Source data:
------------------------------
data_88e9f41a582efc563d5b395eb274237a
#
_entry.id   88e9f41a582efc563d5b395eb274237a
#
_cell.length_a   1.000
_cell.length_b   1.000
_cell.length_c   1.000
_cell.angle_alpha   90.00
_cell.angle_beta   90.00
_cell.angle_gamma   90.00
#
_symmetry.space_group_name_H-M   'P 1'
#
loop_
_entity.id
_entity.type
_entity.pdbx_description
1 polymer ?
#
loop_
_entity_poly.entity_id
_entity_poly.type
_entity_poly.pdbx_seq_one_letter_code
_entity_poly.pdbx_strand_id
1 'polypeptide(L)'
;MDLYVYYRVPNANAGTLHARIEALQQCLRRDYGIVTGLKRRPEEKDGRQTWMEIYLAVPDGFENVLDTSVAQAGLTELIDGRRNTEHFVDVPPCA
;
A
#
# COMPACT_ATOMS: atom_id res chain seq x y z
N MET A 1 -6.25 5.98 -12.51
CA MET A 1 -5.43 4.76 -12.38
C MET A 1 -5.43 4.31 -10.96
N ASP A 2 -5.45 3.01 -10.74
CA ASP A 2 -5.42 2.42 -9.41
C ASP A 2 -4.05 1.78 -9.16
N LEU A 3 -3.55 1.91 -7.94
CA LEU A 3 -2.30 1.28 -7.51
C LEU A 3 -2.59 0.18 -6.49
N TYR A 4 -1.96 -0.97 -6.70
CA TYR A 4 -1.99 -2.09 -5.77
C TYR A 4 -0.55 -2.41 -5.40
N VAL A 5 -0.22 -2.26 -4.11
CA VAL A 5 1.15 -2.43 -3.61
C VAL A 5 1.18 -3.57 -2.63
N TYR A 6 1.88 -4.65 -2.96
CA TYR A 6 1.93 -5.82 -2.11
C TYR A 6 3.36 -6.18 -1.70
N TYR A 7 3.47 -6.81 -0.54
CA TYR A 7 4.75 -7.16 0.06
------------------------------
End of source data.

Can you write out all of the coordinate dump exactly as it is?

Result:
data_88e9f41a582efc563d5b395eb274237a
#
_entry.id   88e9f41a582efc563d5b395eb274237a
#
_cell.length_a   1.000
_cell.length_b   1.000
_cell.length_c   1.000
_cell.angle_alpha   90.00
_cell.angle_beta   90.00
_cell.angle_gamma   90.00
#
_symmetry.space_group_name_H-M   'P 1'
#
loop_
_entity.id
_entity.type
_entity.pdbx_description
1 polymer ?
#
loop_
_entity_poly.entity_id
_entity_poly.type
_entity_poly.pdbx_seq_one_letter_code
_entity_poly.pdbx_strand_id
1 'polypeptide(L)'
;MDLYVYYRVPNANAGTLHARIEALQQCLRRDYGIVTGLKRRPEEKDGRQTWMEIYLAVPDGFENVLDTSVAQAGLTELIDGRRNTEHFVDVPPCA
;
A
#
# COMPACT_ATOMS: atom_id res chain seq x y z
N MET A 1 -6.25 5.98 -12.51
CA MET A 1 -5.43 4.76 -12.38
C MET A 1 -5.43 4.31 -10.96
N ASP A 2 -5.45 3.01 -10.74
CA ASP A 2 -5.42 2.42 -9.41
C ASP A 2 -4.05 1.78 -9.16
N LEU A 3 -3.55 1.91 -7.94
CA LEU A 3 -2.30 1.28 -7.51
C LEU A 3 -2.59 0.18 -6.49
N TYR A 4 -1.96 -0.97 -6.70
CA TYR A 4 -1.99 -2.09 -5.77
C TYR A 4 -0.55 -2.41 -5.40
N VAL A 5 -0.22 -2.26 -4.11
CA VAL A 5 1.15 -2.43 -3.61
C VAL A 5 1.18 -3.57 -2.63
N TYR A 6 1.88 -4.65 -2.96
CA TYR A 6 1.93 -5.82 -2.11
C TYR A 6 3.36 -6.18 -1.70
N TYR A 7 3.47 -6.81 -0.54
CA TYR A 7 4.75 -7.16 0.06